Thursday, March 6, 2014

IDOMA PEOPLE: ANCIENT WARRIORS, EXPERT HUNTERS AND ONE OF THE MOST ARTISTIC ETHNIC GROUP IN NIGERIA

The Idoma are ancient expert warriors and hunters and peace-loving Idomoid ethno-linguistic group of the larger Niger-Congo language family residing  at the lower and western areas of Benue State in Nigeria. Other Idoma groups can be found in Cross Rivers and Nasarawa States in Nigeria. The Idoma people are considered to be one of the most artistic ethnic group in Nigeria with their sons and daughters enjoying massive successes in the Nigerian entertainment industry.
Susan Peters - October 2013 - BellaNaija
Idoma woman in her traditional Idoma dress, Benue State, Nigeria

Okpeh O. Okpeh and Yakubu A. Ochefu opined that "It is difficult to ascertain for how long the Idoma have been in their present location. Evidence in the oral traditions (of the people)…indicate that the Idoma have lived within the Benue Valley from the earliest period of which we have any inkling." According to traditional history, Iduh, the father of the Idoma had several children who each established different areas. Hence the expression: “Iduh the father of Idoma.” Iduh begot the following children: Ananawoogeno who begot the children of Igwumale; Olinaogwu who begot the people of Ugboju; Idum who begot the people of Adoka; Agabi who begot the people of Otukpo; Eje who begot the people of Oglewu; Ebeibi who begot the people of Umogidi in Adoka, and Ode who begot the people of Yala ”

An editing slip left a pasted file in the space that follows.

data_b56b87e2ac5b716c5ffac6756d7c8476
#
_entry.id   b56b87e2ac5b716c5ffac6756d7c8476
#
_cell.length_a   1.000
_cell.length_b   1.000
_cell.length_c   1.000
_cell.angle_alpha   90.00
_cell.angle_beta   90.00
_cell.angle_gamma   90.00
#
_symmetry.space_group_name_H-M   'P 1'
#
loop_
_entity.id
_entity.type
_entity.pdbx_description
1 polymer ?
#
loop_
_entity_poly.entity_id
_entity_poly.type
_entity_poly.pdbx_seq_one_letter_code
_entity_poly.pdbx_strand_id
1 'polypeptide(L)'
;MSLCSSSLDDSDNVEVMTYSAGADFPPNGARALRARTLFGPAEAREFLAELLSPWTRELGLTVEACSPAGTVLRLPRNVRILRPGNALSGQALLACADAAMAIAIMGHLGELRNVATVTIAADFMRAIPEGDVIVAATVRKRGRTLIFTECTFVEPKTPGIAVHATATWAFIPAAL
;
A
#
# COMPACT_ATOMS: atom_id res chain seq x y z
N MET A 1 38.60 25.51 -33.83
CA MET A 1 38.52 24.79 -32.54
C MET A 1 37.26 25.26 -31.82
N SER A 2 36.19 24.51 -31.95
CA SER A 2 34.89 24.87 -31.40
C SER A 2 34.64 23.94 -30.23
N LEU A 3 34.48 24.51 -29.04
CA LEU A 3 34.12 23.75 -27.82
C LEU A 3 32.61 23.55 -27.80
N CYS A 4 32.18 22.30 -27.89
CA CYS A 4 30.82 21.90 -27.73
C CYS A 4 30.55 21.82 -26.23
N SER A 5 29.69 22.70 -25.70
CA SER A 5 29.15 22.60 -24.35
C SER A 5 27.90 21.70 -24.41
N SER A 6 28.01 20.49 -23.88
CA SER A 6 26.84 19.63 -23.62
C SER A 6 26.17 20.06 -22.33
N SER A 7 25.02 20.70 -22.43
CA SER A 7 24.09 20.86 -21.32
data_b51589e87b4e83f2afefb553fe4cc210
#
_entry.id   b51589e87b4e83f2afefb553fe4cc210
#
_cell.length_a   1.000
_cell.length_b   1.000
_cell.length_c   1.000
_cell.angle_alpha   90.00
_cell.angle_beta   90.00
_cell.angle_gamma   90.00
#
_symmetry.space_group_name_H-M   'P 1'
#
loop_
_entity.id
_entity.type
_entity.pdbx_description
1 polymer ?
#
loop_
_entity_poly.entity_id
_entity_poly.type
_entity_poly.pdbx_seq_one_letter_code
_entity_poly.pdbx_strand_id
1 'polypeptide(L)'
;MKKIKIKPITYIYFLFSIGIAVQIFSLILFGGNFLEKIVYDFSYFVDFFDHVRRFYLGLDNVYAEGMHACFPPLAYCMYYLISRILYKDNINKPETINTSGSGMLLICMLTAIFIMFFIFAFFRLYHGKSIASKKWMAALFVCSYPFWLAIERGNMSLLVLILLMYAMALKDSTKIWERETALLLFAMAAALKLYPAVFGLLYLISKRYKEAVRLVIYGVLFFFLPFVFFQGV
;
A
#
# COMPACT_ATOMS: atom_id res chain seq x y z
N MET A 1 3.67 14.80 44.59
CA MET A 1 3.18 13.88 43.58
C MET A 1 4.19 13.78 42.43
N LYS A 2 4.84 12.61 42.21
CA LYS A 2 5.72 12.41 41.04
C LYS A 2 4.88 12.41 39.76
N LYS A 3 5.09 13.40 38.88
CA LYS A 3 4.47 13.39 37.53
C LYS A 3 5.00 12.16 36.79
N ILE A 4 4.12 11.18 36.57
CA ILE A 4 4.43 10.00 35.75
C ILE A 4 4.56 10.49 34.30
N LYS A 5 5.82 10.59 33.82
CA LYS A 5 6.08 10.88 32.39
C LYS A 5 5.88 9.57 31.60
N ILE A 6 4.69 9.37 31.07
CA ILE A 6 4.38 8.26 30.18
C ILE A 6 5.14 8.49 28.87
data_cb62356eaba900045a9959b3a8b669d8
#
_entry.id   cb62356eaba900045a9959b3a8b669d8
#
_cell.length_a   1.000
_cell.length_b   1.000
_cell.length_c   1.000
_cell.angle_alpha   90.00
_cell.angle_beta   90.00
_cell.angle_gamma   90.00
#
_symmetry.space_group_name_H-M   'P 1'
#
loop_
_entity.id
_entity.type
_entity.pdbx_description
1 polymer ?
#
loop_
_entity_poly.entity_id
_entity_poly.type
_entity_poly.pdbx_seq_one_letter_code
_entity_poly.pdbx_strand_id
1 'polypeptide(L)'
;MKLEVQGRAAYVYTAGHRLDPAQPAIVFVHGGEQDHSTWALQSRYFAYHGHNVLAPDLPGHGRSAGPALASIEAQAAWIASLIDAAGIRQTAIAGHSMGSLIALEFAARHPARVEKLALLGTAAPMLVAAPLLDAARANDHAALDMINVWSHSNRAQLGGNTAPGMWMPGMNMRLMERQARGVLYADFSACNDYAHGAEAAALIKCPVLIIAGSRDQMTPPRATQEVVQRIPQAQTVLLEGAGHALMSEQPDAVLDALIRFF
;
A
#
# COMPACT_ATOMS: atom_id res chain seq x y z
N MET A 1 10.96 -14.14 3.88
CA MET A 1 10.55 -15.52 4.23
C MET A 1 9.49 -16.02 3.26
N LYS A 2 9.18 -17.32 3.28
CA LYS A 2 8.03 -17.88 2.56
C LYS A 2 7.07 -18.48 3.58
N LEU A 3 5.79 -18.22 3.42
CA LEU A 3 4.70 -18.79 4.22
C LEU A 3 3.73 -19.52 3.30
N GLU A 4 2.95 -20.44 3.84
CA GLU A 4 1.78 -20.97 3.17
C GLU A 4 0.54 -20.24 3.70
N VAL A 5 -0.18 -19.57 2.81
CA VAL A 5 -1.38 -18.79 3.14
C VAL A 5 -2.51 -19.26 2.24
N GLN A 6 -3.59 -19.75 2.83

Idoma man in his traditional Idoma cloth, Benue State, Nigeria
                                           
The Idomaland lies in the south of the river Benue. With a population that has been estimated to be about 3.5 million, it is the area of land located within the broad valley of the Benue river and the Cross River basin. The main thrust of the land is a contiguous belt of territory which stretches from the Southern banks of the river Benue to the Northern fringes of Igboland. This territory lies within Latitude 60 degrees and 30 degrees North and Longitude 80 degrees East and covers a total land area of approximately 5,955 square kilometres.The Idoma are bounded by the river Benue to the North, by parts of Igbo and Ogoja lands to the South, by the Tiv and Igede lands to the East and by Igalaland to the West.